We also frequently use our data to select appropriate participants for a survey. A researcher may be interested in sending out an online survey only to active users of virtual machine applications. We would first determine that group of users by looking at our “application usage” data and then create the list of participants for the researcher. Sometimes we combine automatically collected data with survey responses to analyze the relationship between a customer’s overall satisfaction and their PC configuration.

At the current point in time, 50% of our panel participants are using Windows XP and 50% are using Windows Vista. We are currently not offering open enrollment. If you are interested in being invited to this program, please send an email to winpanel@microsoft.com indicating “Notify me for enrollment” in the subject line. If you’d like to add a bit of information about yourself, including your Windows knowledge level, that would be much appreciated! We will add you to our request queue and make our best effort to invite you when we have capacity.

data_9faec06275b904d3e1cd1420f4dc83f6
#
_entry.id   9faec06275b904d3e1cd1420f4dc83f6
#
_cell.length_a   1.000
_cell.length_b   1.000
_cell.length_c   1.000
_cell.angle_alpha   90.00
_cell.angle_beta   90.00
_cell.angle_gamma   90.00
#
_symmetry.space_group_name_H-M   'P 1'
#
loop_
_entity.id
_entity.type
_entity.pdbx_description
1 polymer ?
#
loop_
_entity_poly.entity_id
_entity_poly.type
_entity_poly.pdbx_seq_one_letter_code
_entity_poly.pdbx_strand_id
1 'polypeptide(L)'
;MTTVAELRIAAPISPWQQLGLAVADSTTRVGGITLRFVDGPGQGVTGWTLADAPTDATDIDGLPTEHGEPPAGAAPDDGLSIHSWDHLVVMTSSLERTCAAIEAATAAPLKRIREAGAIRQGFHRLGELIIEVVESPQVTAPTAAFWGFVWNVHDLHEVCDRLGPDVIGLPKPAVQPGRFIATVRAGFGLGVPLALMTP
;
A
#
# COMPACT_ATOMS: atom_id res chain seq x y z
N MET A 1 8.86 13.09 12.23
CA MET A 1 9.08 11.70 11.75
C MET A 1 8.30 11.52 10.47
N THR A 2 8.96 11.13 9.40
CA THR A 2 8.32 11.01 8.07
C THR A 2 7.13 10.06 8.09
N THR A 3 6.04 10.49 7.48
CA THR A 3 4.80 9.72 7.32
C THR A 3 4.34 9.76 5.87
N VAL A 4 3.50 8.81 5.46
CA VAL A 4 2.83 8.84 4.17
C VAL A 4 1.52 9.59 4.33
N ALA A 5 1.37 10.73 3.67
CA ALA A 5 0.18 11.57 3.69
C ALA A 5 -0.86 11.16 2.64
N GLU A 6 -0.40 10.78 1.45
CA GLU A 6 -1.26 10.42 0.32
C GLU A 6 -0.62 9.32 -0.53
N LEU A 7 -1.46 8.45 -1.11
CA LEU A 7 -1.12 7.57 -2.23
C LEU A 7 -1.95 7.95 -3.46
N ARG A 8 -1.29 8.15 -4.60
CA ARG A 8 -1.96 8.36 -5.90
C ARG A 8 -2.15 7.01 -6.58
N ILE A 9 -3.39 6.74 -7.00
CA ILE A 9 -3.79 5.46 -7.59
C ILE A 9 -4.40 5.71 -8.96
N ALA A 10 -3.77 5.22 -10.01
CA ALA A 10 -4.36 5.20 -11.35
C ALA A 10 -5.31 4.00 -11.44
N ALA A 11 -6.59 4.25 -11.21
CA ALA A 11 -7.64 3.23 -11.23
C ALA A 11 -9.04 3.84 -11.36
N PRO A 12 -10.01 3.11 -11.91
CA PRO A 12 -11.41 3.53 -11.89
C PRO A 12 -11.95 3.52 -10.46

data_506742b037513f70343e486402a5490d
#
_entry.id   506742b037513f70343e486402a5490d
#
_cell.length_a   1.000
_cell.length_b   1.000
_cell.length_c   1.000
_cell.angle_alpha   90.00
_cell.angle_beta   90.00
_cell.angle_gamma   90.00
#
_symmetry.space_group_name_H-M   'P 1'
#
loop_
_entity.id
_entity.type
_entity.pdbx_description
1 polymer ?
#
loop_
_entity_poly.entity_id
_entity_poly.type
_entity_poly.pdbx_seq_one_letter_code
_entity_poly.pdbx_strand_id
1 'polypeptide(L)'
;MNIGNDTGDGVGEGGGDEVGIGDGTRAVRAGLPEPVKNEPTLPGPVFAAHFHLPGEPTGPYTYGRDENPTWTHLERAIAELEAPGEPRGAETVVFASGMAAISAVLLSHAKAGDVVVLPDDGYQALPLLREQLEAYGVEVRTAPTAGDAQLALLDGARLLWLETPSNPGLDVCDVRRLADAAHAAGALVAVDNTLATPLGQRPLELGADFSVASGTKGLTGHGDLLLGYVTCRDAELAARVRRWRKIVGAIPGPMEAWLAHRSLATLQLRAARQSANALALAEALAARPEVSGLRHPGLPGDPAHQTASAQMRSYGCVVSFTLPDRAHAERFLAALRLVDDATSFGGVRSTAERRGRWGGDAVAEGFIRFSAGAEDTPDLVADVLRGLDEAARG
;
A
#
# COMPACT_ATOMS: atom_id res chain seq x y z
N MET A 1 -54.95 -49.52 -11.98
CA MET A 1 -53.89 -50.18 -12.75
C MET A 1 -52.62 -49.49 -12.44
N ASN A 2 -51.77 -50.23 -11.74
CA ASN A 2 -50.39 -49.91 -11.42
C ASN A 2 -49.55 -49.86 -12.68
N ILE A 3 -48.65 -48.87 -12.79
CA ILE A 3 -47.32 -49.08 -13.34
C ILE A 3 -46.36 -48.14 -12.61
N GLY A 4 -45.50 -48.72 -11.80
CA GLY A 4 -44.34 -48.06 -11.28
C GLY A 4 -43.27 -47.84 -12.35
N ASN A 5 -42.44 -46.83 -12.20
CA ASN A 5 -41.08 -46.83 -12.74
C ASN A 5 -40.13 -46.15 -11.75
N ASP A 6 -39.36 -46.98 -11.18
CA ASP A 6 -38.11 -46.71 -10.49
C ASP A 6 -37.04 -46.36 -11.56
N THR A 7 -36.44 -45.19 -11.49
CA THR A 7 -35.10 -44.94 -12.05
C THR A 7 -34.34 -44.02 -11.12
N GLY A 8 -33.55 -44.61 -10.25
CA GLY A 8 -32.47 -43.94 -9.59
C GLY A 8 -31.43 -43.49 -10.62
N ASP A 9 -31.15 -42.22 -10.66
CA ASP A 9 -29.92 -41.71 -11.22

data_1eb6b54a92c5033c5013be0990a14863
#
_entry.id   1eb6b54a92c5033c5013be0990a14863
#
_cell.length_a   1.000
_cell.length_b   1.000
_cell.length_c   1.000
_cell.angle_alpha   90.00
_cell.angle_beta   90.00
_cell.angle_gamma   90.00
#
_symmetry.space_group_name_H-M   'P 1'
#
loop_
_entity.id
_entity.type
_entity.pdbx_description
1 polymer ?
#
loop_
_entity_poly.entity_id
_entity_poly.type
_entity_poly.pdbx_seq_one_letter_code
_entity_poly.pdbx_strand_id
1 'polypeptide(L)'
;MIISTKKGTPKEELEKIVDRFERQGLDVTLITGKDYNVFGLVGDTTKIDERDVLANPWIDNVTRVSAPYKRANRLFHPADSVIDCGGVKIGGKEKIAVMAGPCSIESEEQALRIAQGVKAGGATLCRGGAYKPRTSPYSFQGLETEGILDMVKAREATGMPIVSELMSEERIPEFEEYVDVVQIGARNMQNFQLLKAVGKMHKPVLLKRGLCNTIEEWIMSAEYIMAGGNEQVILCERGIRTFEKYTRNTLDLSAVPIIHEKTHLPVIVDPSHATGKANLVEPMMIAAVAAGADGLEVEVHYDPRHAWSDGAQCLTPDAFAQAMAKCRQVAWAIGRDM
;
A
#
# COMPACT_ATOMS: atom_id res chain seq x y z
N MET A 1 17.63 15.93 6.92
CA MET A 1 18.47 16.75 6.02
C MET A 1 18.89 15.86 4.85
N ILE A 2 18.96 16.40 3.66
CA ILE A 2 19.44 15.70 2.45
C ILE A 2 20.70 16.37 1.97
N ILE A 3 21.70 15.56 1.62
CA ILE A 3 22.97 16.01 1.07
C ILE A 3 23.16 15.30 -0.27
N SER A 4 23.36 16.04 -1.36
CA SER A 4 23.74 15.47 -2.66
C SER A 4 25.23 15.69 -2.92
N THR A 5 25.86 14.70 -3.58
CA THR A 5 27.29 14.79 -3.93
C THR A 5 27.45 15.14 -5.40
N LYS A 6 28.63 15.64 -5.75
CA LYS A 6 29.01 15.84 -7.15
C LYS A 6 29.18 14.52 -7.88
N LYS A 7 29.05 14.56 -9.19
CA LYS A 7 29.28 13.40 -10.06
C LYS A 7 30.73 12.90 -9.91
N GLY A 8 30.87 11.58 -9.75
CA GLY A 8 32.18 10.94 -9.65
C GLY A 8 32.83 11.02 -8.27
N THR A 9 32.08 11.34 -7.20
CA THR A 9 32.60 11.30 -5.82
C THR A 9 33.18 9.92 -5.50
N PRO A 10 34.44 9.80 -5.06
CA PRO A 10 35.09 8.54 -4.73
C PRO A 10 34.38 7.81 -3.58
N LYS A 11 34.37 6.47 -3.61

When we release the Windows 7 beta we will also be collecting feedback from this panel and asking for participation from a set of Windows 7 beta users. Our current plans call for signing up for the beta to happen in the standard Microsoft manner on http://connect.microsoft.com. Stay tuned!

-- Christina Storm

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  • <b>